• Jisc Historical Texts – access to Eighteenth-century Collections Online (ECCO); or Early English Books Online (EEBO)
  • Project Gutenberg
  • Rosetti Archive
  • UbuWeb 
  • Women Writers Project


The second part of the session is a paper prototype experiment, and enables you to experience the issues in the creation of digital collections, drawing on your research and analysis. In teams, imagine that you’re either scholars, or university librarians, or a commercial digital publisher, or a collaboration (hint: it makes a difference), and you are in a position to plan a digital collection. What would it be? You can be as realistic or as utopian as you like! Answer these questions to help you plan and write a rationale for the project.

  1. Who is it for? 
  2. How would it be funded?
  3. What limits would you have to place on the collection? What kinds of material would you include (or not include)?
  4. How would you present the books? (photographic images? text only? Both? OCR or hand-transcribed?). Why?
  5. What kind of access to the material would – or could – you allow (free or paywalled? Can users download material or not)?

Further Reading

Cohen, Daniel J. and Roy Rosenzweig, Digital History: A Guide to Gathering, Preserving, and Presenting the Past on the Web [detailed guide on what’s involved in building a digital resource] 

Carr, Nicholas, ‘The Library of Utopia’, MIT Technology Review, April 25, 2012 [on Google Books]

Darnton, Robert, ‘Digitize, Democratize: Libraries and the Future of Books’, Columbia Journal of Law & the Arts, 36:1 (2012), 1-20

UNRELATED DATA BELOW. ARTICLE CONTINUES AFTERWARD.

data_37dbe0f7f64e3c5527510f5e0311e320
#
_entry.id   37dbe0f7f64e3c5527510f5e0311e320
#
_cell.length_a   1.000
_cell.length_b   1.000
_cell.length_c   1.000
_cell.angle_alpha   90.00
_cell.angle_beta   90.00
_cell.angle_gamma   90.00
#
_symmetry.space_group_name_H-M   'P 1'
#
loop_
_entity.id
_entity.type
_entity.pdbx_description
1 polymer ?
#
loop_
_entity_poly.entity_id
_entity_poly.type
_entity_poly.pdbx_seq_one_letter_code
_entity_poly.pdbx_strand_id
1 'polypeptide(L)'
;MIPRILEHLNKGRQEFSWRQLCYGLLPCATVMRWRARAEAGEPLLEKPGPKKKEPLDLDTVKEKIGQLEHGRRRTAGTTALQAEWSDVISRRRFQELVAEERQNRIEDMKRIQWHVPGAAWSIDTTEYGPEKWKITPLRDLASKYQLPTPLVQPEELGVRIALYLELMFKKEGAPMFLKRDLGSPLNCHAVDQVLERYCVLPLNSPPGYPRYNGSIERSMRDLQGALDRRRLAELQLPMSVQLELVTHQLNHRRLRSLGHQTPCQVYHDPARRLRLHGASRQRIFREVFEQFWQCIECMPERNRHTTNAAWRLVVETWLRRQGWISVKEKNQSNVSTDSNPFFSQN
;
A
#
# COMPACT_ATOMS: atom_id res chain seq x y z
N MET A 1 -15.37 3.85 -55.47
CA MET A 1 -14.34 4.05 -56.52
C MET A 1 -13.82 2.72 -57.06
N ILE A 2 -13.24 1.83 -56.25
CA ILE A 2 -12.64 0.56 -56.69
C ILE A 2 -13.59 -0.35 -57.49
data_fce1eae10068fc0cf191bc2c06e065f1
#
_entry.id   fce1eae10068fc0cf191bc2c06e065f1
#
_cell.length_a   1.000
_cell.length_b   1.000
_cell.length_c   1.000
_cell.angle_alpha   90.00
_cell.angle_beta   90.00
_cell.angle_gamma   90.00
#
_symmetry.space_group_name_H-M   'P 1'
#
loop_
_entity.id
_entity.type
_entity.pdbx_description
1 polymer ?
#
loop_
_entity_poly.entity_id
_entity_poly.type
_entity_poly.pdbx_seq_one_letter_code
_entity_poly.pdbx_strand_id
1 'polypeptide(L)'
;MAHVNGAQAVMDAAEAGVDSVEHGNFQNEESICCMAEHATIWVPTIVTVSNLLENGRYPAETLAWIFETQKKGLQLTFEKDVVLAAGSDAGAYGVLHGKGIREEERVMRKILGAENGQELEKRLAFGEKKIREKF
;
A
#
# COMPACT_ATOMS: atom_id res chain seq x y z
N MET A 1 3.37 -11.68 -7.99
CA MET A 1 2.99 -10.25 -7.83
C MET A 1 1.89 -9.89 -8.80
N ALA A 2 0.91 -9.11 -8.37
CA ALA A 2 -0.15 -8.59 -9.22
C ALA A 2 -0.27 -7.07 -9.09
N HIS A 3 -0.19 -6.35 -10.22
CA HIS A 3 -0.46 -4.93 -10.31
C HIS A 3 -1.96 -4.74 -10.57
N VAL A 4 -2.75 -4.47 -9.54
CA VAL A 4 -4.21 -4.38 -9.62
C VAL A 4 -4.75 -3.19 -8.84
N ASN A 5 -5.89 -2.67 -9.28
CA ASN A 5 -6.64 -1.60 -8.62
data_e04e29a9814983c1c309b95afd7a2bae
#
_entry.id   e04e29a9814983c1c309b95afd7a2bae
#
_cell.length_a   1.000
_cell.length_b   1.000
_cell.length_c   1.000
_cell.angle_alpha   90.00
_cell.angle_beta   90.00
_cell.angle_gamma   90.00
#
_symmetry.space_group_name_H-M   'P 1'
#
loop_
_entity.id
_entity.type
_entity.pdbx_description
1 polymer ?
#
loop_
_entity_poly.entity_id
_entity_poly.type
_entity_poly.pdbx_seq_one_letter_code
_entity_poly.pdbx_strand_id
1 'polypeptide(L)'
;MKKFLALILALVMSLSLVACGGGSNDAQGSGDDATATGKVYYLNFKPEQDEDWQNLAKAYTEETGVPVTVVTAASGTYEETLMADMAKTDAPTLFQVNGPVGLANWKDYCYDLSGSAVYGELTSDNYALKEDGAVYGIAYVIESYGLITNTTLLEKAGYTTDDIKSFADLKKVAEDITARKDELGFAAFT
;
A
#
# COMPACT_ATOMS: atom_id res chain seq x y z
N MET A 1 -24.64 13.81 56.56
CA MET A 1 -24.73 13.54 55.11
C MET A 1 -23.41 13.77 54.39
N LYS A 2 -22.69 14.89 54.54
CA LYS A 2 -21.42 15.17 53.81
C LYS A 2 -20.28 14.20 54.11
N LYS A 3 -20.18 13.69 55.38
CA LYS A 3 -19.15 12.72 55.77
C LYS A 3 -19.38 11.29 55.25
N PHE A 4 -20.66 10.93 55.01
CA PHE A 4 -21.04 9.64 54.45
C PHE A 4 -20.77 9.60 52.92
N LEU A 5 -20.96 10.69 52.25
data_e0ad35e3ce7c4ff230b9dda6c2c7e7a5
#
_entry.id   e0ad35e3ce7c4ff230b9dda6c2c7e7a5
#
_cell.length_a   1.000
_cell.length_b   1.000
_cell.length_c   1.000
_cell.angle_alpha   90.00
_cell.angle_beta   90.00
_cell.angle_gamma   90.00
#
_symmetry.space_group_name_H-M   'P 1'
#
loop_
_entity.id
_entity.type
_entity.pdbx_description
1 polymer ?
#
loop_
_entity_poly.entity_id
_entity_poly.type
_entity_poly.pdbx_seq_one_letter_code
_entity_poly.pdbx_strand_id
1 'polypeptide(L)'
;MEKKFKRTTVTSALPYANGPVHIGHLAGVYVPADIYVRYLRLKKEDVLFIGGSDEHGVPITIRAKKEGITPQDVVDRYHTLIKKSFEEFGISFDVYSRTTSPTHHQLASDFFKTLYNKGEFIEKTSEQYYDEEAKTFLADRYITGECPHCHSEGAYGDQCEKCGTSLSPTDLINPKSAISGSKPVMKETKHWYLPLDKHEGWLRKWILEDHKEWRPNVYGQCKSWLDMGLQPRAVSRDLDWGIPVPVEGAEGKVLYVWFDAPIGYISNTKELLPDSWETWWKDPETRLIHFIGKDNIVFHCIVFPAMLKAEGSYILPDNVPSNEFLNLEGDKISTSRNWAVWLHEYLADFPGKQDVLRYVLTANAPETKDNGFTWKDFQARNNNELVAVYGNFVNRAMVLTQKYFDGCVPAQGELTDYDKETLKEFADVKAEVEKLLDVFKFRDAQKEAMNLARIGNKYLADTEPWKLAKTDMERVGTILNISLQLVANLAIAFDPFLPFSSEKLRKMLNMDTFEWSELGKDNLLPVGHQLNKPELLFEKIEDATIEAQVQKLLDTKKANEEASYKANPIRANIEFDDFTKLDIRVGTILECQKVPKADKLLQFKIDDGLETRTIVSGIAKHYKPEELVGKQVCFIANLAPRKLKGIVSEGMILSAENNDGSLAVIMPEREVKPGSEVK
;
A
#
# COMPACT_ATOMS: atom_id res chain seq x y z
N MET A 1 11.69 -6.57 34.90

Deegan, Marilyn, and Kathryn Sutherland. Transferred Illusions: Digital Technology and the Forms of Print (Farnham: Ashgate, 2009)

Earhart, Amy E., ‘Can Information Be Unfettered? Race and the New Digital Humanities Canon’, in Debates in the Digital Humanities, 2012 <> [accessed 23 July 2020]

Findlay, Peter, ‘Commercial Digital Archival Collections and the Charges for Accessing Them’, Jisc Content and Digitisation, 2019 [A report on costs to libraries to buy and access digital resources in the UK] <> [accessed 29 October 2021] 

Google Books – About 

Gregg, Stephen H. Old Books and Digital Publishing: Eighteenth Century Collections Online (Cambridge: Cambridge University Press, 2020):

Hammond, Paul, Literature in the Digital Age (Cambridge: Cambridge University Press, 2015)

Kizhner, Inna, Melissa Terras, Maxim Rumyantsev, Valentina Khokhlova, Elisaveta Demeshkova, Ivan Rudov, and others, ‘Digital Cultural Colonialism: Measuring Bias in Aggregated Digitized Content Held in Google Arts and Culture’, Digital Scholarship in the Humanities, 36.3 (2021), 607–40 <>

Koh, Adeline, ‘Inspecting the Nineteenth-Century Literary Digital Archive: Omissions of Empire’, Journal of Victorian Culture, 19.3 (2014), 385–95 

Mak, Bonnie, ‘Archaeology of a Digitization’, Journal of the Association for Information Science and Technology, 65.8 (2014), 1515–26 <> [on EEBO]

Sherratt, Tim, ‘Unremembering the Forgotten’, in Debates in the Digital Humanities, 2019 <> [accessed 21 July 2020]

Somers, James, ‘Torching the Modern-Day Library of Alexandria’, The Atlantic, April 20, 2017,

Thylstrup, Nanna Bonde, The Politics of Mass Digitization (Cambridge, MA: MIT Press, 2018) [on Google Books, Europeana, DPLA, Monoskop]

Wells, H. G., World Brain (New York: Doubleday, 1938)

Wernimont, Jacqueline, and Julia Flanders, ‘Feminism in the Age of Digital Archives: The Women Writers Project’, Tulsa Studies in Women’s Literature, 29.2 (2010), 425–35